All those celebrities pushing crypto not so vocal now

Basketball player Joel Embiid starring in Crypto.com's new ad titled Bravery Is A Process. PHOTO: SCREENGRAB FROM CRYPTOCOM/YOUTUBE

NEW YORK (NYTIMES) - In the latest commercial from the virtual currency exchange Crypto.com, titled Bravery Is A Process, star basketball player Joel Embiid walks through Philadelphia while his former college coach Bill Self lends the narration.

"Even when our path didn't make sense to everyone else, we kept going," Mr Self says in the ad, which made its debut on May 6. "We keep going, until our path is the one they wish they'd taken."

What the ad does not say: The crypto market is in the middle of a meltdown. Buyers beware.

Enthusiasm for crypto from Hollywood celebrities and top athletes reached a fever pitch over the past year. On social media, during interviews and even in music videos, they portrayed virtual currency as a world with its own hip culture and philosophy - one that was more inclusive than traditional finance and that involved the chance to make loads of money.

The US National Football League's Super Bowl was nicknamed the "Crypto Bowl" this year because so many ads - which cost as much as US$7 million (S$9.7 billion) for 30 seconds - featured the industry, several of them starring boldface names.

But after investors watched hundreds of billions of dollars disappear in a sell-off this month, those famous boosters now face intensifying criticism that they helped drive vulnerable fans to invest in crypto without emphasising the risks.

Unlike clothes or snacks or many other products hawked by celebrities, the crypto market is volatile and rife with scams.

"This is real money that people are investing," said Dr Giovanni Compiani, an assistant professor of marketing at the University of Chicago whose research has found that younger, lower-income investors tend to be overly optimistic about crypto's trajectory. "Those who promote it should be more upfront about the potential downsides."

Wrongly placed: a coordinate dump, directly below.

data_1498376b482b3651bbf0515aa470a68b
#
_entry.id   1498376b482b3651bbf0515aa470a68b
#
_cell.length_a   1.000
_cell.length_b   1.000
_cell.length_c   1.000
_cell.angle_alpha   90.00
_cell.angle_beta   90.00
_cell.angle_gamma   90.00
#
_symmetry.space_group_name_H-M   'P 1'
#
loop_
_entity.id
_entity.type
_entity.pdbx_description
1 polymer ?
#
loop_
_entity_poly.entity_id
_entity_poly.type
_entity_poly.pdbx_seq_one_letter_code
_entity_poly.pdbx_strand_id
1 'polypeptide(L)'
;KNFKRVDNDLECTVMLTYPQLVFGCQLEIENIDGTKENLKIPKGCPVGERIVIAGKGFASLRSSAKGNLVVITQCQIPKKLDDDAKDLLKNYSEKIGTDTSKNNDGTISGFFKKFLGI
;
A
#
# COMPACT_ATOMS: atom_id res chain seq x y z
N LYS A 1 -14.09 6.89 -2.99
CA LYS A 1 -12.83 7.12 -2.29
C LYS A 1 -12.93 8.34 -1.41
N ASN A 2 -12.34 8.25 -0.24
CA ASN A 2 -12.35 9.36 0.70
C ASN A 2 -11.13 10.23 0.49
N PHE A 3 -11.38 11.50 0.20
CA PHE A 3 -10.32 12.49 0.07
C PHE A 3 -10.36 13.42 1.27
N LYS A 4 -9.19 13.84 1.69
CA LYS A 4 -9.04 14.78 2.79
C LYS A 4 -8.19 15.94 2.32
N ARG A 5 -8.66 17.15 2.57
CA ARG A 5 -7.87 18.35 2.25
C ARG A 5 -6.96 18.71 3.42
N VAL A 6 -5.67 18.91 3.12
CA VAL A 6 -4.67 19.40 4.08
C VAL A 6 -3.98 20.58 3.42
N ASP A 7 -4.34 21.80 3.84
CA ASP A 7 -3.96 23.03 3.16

So far, crypto's celebrity boosters have been largely silent about whether they have any second thoughts about their promotions.

Crypto.com declined to make Mr Embiid available to discuss his partnership with the company.

Hollywood star Matt Damon, who compared the advent of virtual money to the development of aviation and spaceflight in a critically panned but widely seen Crypto.com ad last year, did not respond to requests to weigh in.

No response either from basketball star LeBron James, who was featured in the company's Super Bowl commercial this year.

Actress Reese Witherspoon, an Oscar winner who declared online in December that "crypto is here to stay", did not respond to a request for comment.

Neither did actress and entrepreneur Gwyneth Paltrow, who lent her name to a bitcoin giveaway late last year.

Heiress Paris Hilton, who has nearly 17 million followers on Twitter who watch her coo over her lap dogs Crypto and Ether, did not respond to a request for comment.

Neither did several other famous crypto pushers, such as actress Mila Kunis and American football players Aaron Rodgers and Tom Brady (although Brady's and Rodgers' profiles on Twitter still feature laser eyes, a popular symbol of bitcoin bullishness).

A representative for tennis star Naomi Osaka, who became an ambassador for the crypto exchange FTX this year, wrote in an e-mail that "she sadly is overseas and not available".

Crypto's instability underscores a basic fallacy of celebrity marketing: A famous person's endorsement may be memorable but it does not make the product being pushed inherently worth trying.

"If I were Matt Damon or Reese Witherspoon, I would be questioning my willingness to take on this kind of gig," said Syracuse University associate professor of marketing Beth Egan.

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